CONCLUSION
As discussed throughout this article, there has been anevolution in the way CML patients are managed todaycompared to strategies used a decade ago.

Oncology nurses continue to play a key role in the managementand care of patients with Ph+ CML. As the skilledoncology nurse is aware, despite the similarities anddifferences apparent in agents within the same class, monitoring,documenting, and evaluating their effect in patientsare essential to understanding the subtleties of each treatmentregimen and to ensure the best possible patientoutcome. Oncology nurses closely monitor resistancepatterns and drug selection with an eye to therapeuticmilestones; they are in an optimal position to recognizethe severity of adverse events and suggest changes intherapy. More importantly, oncology nurses address patientconcerns, using a step-care approach, and help set patientexpectations; this is greatly due to the impact of researchand the role of the oncology nurse in helping determinethe potential long-term benefits or disadvantages of second-generationTKIs. More options now exist with the 3available treatments that can help improve patient outcomes.The impact oncology nurses have in therapy selectioncannot be underestimated.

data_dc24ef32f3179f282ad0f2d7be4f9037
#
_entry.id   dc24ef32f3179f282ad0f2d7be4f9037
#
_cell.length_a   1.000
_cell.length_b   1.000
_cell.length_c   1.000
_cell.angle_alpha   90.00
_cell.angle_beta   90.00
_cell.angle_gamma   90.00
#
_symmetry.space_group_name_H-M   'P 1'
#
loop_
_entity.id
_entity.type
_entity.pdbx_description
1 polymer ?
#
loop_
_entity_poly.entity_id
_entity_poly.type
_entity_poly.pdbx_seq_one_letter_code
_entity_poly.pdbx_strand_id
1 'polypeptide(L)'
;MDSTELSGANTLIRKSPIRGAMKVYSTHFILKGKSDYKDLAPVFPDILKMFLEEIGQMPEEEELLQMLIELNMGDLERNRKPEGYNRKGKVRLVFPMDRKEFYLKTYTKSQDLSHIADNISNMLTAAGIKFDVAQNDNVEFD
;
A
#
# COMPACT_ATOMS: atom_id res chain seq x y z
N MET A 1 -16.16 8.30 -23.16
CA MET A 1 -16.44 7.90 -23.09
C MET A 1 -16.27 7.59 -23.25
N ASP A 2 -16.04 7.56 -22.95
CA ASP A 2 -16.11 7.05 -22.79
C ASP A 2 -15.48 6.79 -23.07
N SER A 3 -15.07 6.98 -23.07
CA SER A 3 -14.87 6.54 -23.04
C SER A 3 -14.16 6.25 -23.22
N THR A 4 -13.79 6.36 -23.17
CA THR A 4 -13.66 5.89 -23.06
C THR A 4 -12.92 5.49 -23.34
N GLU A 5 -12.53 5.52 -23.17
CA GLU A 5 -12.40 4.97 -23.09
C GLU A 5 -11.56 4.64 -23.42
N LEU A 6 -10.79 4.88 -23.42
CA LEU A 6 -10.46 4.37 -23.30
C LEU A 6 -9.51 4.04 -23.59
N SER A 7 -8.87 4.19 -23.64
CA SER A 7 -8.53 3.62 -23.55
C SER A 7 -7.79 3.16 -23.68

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Only continued patient follow-up and vigilant monitoringof treatment-related response and toxicity will helpensure the most effective patient care in CML as well ashelp provide data on durability of responses, emergence oftreatment resistance, and long-term safety of current agentsand those yet to come.

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